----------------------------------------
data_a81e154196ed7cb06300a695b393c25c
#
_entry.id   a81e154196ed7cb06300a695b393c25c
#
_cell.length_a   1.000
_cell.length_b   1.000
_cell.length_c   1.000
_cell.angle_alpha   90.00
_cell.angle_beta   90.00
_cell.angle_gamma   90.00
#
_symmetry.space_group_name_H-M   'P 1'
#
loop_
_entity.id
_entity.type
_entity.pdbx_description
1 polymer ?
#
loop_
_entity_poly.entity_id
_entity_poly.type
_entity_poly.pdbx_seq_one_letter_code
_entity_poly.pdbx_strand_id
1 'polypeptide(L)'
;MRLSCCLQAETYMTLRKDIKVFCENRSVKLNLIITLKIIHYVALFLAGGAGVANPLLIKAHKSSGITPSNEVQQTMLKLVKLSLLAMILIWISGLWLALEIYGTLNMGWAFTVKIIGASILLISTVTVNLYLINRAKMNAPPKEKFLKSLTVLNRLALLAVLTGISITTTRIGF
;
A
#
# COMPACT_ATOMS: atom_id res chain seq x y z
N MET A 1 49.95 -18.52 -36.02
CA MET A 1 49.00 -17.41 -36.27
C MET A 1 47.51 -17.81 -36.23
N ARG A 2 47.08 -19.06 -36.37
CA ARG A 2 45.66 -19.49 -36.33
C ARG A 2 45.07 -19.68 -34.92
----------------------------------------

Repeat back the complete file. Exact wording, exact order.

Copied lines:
data_a81e154196ed7cb06300a695b393c25c
#
_entry.id   a81e154196ed7cb06300a695b393c25c
#
_cell.length_a   1.000
_cell.length_b   1.000
_cell.length_c   1.000
_cell.angle_alpha   90.00
_cell.angle_beta   90.00
_cell.angle_gamma   90.00
#
_symmetry.space_group_name_H-M   'P 1'
#
loop_
_entity.id
_entity.type
_entity.pdbx_description
1 polymer ?
#
loop_
_entity_poly.entity_id
_entity_poly.type
_entity_poly.pdbx_seq_one_letter_code
_entity_poly.pdbx_strand_id
1 'polypeptide(L)'
;MRLSCCLQAETYMTLRKDIKVFCENRSVKLNLIITLKIIHYVALFLAGGAGVANPLLIKAHKSSGITPSNEVQQTMLKLVKLSLLAMILIWISGLWLALEIYGTLNMGWAFTVKIIGASILLISTVTVNLYLINRAKMNAPPKEKFLKSLTVLNRLALLAVLTGISITTTRIGF
;
A
#
# COMPACT_ATOMS: atom_id res chain seq x y z
N MET A 1 49.95 -18.52 -36.02
CA MET A 1 49.00 -17.41 -36.27
C MET A 1 47.51 -17.81 -36.23
N ARG A 2 47.08 -19.06 -36.37
CA ARG A 2 45.66 -19.49 -36.33
C ARG A 2 45.07 -19.68 -34.92